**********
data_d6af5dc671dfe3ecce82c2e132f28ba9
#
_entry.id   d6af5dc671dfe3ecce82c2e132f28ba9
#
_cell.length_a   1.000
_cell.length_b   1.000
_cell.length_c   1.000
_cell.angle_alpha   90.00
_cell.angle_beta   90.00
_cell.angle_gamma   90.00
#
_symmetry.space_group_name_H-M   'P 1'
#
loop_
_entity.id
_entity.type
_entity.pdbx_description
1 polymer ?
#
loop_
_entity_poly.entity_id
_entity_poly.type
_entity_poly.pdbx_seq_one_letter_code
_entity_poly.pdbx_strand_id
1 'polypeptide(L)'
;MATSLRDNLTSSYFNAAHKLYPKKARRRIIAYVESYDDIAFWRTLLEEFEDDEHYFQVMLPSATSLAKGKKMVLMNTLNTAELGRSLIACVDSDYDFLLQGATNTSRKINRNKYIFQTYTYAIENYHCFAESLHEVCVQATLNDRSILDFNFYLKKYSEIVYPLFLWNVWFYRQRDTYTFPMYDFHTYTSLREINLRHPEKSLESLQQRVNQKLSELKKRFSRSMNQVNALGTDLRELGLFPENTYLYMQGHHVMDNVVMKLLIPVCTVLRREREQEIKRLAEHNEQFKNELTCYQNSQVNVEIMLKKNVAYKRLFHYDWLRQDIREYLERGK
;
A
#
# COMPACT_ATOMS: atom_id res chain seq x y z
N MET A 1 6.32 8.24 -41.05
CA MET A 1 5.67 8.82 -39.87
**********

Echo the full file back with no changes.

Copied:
data_d6af5dc671dfe3ecce82c2e132f28ba9
#
_entry.id   d6af5dc671dfe3ecce82c2e132f28ba9
#
_cell.length_a   1.000
_cell.length_b   1.000
_cell.length_c   1.000
_cell.angle_alpha   90.00
_cell.angle_beta   90.00
_cell.angle_gamma   90.00
#
_symmetry.space_group_name_H-M   'P 1'
#
loop_
_entity.id
_entity.type
_entity.pdbx_description
1 polymer ?
#
loop_
_entity_poly.entity_id
_entity_poly.type
_entity_poly.pdbx_seq_one_letter_code
_entity_poly.pdbx_strand_id
1 'polypeptide(L)'
;MATSLRDNLTSSYFNAAHKLYPKKARRRIIAYVESYDDIAFWRTLLEEFEDDEHYFQVMLPSATSLAKGKKMVLMNTLNTAELGRSLIACVDSDYDFLLQGATNTSRKINRNKYIFQTYTYAIENYHCFAESLHEVCVQATLNDRSILDFNFYLKKYSEIVYPLFLWNVWFYRQRDTYTFPMYDFHTYTSLREINLRHPEKSLESLQQRVNQKLSELKKRFSRSMNQVNALGTDLRELGLFPENTYLYMQGHHVMDNVVMKLLIPVCTVLRREREQEIKRLAEHNEQFKNELTCYQNSQVNVEIMLKKNVAYKRLFHYDWLRQDIREYLERGK
;
A
#
# COMPACT_ATOMS: atom_id res chain seq x y z
N MET A 1 6.32 8.24 -41.05
CA MET A 1 5.67 8.82 -39.87